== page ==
Novelist Diane Duane took Star Trek's Romulans and gave them a fully fleshed out culture beyond "they're Vulcans who turned into Romans somehow." Her Rihannsu books gave the pointy-eared warriors a complex backstory and a believable world. So we were dying to ask her what she made of the last Trek film, Nemesis, with its cartoony Romulan world that contradicted everything that was cool in her books. And meanwhile, we're stoked to see that another awesome Trek tie-in, the original Gold Key comics, are turning up online for free. Minor spoilers ahead. After we said in yesterday's morning spoilers that we hoped the new Trek movie would pay attention to Duane's Rihannsu novels in portraying its Romulans, Duane wrote to us. So we had to ask her what she thought of Nemesis, with its bizarrely awful portrayal of Romulus and its sister planet Remus, home of the troll people.
Here's what she said:
(grin) It didn't bother me. For one thing, it was quite a long time after the film coming out before I actually saw it; the ruckus had well died down by then, and I was so used to the loud cries of OMGWTF THIS SUCKS ROCKS that I wasn't all that bothered by the result. ...But also, I've been working in both TV/film for long enough that I knew perfectly well where books fit into the mass-media pecking order (quite low down...), and what was likely to happen to non-canonical material when it came into contact with a production crew eager to prove that it wasn't beholden to anybody else's take on the Romulans. "Cheerful resignation" is probably the best response to how I felt when I finally saw the movie (on a plane somewhere, then later on cable).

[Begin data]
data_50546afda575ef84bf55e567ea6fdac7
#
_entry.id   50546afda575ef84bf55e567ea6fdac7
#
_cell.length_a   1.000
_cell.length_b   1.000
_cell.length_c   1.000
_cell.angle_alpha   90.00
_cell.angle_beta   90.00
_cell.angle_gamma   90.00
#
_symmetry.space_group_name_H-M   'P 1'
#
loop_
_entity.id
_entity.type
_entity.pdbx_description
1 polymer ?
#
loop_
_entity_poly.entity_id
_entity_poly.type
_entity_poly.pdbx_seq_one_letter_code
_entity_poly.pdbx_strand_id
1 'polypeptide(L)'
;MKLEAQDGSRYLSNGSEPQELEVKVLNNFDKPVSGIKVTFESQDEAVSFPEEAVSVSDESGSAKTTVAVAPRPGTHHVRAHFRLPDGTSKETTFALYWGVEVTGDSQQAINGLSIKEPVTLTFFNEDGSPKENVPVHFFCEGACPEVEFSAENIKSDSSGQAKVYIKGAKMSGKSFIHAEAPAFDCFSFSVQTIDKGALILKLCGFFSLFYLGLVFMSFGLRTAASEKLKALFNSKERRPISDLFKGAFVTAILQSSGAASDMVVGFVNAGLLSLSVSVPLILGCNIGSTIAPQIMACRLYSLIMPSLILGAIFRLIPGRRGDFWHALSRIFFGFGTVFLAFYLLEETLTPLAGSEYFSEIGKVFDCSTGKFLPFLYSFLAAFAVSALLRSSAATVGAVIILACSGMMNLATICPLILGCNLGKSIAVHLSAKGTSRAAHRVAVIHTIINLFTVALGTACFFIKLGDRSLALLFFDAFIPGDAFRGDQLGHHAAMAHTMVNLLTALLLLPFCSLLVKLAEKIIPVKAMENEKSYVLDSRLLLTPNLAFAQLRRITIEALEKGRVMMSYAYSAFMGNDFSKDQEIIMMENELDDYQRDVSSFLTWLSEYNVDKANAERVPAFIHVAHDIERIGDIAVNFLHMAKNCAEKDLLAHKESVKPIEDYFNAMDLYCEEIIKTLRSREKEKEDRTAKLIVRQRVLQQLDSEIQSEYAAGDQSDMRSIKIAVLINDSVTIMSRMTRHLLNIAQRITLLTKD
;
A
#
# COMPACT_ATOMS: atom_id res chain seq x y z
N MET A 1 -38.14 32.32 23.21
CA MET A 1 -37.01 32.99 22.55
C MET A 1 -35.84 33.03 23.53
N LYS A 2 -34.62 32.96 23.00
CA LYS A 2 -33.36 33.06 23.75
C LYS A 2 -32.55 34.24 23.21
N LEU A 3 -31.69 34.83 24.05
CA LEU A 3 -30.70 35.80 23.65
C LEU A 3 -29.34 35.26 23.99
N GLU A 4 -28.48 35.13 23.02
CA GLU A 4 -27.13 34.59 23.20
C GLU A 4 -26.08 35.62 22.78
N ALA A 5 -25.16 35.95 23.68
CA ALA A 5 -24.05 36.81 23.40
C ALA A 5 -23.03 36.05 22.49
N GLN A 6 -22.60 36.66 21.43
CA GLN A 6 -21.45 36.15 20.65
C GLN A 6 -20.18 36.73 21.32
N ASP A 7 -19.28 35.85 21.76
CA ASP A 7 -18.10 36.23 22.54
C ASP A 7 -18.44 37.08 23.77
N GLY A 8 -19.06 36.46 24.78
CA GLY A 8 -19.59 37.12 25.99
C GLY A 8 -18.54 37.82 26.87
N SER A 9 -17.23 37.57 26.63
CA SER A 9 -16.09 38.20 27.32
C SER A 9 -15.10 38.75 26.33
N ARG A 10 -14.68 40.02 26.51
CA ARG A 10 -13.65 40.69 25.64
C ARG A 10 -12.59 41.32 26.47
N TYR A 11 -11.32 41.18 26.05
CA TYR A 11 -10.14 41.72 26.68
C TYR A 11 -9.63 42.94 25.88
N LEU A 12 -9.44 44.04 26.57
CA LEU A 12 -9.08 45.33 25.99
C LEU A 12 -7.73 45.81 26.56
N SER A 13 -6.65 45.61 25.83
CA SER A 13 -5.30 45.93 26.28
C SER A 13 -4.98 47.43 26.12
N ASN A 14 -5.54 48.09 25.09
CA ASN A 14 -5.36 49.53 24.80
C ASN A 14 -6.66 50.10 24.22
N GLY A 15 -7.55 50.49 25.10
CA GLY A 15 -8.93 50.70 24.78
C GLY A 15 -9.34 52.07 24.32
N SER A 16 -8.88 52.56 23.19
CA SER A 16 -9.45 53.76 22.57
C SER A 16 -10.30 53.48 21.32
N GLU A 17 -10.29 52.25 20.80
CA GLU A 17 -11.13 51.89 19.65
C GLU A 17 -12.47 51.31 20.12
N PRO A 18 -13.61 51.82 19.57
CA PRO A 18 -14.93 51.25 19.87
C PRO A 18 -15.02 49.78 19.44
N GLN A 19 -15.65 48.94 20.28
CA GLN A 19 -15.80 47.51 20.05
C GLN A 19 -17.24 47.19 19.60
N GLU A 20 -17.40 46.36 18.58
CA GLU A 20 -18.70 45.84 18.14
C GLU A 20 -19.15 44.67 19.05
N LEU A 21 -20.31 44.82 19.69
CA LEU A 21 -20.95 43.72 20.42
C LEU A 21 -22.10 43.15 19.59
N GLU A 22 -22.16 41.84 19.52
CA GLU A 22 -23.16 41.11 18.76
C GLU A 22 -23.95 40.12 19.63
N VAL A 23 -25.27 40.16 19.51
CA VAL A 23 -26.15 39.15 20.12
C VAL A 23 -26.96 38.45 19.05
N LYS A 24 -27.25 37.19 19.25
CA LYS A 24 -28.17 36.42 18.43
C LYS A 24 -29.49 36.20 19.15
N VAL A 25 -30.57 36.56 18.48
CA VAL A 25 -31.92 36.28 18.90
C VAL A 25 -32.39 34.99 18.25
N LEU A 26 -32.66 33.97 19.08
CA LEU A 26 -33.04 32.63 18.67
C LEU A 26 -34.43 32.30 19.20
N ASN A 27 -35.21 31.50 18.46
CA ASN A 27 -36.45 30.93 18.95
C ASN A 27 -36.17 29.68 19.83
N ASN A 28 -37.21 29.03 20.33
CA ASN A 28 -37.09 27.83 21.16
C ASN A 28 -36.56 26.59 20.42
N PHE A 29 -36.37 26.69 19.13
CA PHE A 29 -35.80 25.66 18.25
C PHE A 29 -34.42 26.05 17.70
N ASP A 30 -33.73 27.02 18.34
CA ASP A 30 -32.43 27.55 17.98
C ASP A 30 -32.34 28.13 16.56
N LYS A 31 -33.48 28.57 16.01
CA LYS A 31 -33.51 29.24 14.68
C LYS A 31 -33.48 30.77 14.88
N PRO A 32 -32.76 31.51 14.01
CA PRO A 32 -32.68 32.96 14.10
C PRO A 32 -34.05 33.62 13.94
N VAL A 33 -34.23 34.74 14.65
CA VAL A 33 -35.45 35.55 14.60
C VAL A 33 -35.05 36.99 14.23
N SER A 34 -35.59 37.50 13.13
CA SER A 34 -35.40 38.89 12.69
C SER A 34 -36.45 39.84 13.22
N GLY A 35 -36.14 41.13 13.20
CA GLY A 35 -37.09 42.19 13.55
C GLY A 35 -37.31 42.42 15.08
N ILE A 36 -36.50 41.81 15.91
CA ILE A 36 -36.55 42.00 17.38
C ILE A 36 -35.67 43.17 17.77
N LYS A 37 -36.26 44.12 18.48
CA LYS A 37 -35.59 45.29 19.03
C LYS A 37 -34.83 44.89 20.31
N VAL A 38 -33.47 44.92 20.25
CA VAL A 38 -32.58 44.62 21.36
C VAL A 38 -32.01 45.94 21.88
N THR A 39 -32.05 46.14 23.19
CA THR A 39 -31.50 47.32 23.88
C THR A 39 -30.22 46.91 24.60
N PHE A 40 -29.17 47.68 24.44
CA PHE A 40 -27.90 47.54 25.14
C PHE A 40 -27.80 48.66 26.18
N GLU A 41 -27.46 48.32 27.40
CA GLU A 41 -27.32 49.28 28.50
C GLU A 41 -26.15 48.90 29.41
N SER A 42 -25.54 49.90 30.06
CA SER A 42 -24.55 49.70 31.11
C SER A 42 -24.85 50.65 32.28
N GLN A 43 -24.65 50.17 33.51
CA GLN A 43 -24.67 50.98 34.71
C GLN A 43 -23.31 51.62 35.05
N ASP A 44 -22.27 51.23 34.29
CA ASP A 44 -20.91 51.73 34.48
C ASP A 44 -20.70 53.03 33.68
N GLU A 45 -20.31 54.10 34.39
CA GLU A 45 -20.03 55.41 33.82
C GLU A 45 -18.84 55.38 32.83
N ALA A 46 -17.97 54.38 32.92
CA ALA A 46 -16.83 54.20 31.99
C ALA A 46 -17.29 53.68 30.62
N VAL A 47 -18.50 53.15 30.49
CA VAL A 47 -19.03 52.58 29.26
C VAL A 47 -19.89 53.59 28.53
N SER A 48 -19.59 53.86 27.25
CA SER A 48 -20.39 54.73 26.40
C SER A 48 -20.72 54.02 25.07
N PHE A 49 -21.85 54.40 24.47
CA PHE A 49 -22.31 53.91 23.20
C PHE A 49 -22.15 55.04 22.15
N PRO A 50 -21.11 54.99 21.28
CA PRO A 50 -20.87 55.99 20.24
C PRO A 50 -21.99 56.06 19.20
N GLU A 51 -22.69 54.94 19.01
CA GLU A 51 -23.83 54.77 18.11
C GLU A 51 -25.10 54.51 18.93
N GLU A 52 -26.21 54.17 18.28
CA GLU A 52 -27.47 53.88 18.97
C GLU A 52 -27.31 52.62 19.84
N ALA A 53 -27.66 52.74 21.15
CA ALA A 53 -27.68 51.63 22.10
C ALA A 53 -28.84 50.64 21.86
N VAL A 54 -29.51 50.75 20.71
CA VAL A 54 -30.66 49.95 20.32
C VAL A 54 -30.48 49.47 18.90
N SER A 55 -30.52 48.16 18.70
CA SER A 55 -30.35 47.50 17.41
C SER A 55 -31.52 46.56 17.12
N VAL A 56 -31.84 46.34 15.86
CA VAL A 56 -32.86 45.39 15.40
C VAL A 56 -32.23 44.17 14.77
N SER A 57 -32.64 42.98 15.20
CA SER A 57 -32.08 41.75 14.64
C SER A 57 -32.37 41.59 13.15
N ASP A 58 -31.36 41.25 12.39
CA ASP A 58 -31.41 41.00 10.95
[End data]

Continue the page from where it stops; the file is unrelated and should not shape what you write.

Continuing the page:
We also asked Duane what she's working on now, and she said she's working on the first book in a new series for DAW, plus a two-hour made-for-TV movie for the producers with whom she and her husband Peter Morwood created Dark Kingdom: The Dragon King (which aired on the Sci Fi Channel.) "Unfortunately I'm all strapped up in nondisclosure agreements and can't discuss it, though no one would kill me if I said I was having a lot of fun. ...Otherwise, blocking out a couple more movies and a miniseries and a series pilot, and the next few "Young Wizards" books." Meanwhile, on the Star Trek nostalgia tip, Wired reports that the original 1960s Gold Key comics are online for free at Wowio.com. I had a couple of collected volumes of these comics when I was a kid, and spent many long hours defacing them with crayons, and using an eraser to try and wipe out the words in the speech balloons so I could replace them with something naughty. These comics aren't exactly great, but they're the most unabashedly pulpy Trek comics of all time, with titles like "The Devil's Isle Of Space." [Wired]